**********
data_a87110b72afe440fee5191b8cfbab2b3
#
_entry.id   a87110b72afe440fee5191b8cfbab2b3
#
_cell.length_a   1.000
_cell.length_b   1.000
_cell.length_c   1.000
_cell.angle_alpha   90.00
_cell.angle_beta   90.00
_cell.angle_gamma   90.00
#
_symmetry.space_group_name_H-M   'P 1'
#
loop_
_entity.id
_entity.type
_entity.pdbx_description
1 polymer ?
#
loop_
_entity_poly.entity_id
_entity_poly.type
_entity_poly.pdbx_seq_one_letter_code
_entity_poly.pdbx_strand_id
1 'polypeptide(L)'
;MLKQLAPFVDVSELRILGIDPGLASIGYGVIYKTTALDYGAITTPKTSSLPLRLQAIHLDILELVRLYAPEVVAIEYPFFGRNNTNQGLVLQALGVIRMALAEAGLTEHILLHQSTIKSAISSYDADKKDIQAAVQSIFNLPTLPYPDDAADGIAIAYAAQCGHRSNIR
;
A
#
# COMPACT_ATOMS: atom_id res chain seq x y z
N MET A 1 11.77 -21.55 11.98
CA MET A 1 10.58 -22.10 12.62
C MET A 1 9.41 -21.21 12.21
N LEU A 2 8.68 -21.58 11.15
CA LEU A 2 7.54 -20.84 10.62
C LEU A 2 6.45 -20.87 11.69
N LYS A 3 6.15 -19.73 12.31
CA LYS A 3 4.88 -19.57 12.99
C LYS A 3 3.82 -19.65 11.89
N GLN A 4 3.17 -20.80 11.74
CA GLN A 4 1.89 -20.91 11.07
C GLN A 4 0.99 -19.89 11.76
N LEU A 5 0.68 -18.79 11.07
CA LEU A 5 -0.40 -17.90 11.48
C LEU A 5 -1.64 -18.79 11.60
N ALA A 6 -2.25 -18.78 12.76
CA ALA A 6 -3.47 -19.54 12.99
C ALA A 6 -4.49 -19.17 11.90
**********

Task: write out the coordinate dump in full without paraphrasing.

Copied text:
data_a87110b72afe440fee5191b8cfbab2b3
#
_entry.id   a87110b72afe440fee5191b8cfbab2b3
#
_cell.length_a   1.000
_cell.length_b   1.000
_cell.length_c   1.000
_cell.angle_alpha   90.00
_cell.angle_beta   90.00
_cell.angle_gamma   90.00
#
_symmetry.space_group_name_H-M   'P 1'
#
loop_
_entity.id
_entity.type
_entity.pdbx_description
1 polymer ?
#
loop_
_entity_poly.entity_id
_entity_poly.type
_entity_poly.pdbx_seq_one_letter_code
_entity_poly.pdbx_strand_id
1 'polypeptide(L)'
;MLKQLAPFVDVSELRILGIDPGLASIGYGVIYKTTALDYGAITTPKTSSLPLRLQAIHLDILELVRLYAPEVVAIEYPFFGRNNTNQGLVLQALGVIRMALAEAGLTEHILLHQSTIKSAISSYDADKKDIQAAVQSIFNLPTLPYPDDAADGIAIAYAAQCGHRSNIR
;
A
#
# COMPACT_ATOMS: atom_id res chain seq x y z
N MET A 1 11.77 -21.55 11.98
CA MET A 1 10.58 -22.10 12.62
C MET A 1 9.41 -21.21 12.21
N LEU A 2 8.68 -21.58 11.15
CA LEU A 2 7.54 -20.84 10.62
C LEU A 2 6.45 -20.87 11.69
N LYS A 3 6.15 -19.73 12.31
CA LYS A 3 4.88 -19.57 12.99
C LYS A 3 3.82 -19.65 11.89
N GLN A 4 3.17 -20.80 11.74
CA GLN A 4 1.89 -20.91 11.07
C GLN A 4 0.99 -19.89 11.76
N LEU A 5 0.68 -18.79 11.07
CA LEU A 5 -0.40 -17.90 11.48
C LEU A 5 -1.64 -18.79 11.60
N ALA A 6 -2.25 -18.78 12.76
CA ALA A 6 -3.47 -19.54 12.99
C ALA A 6 -4.49 -19.17 11.90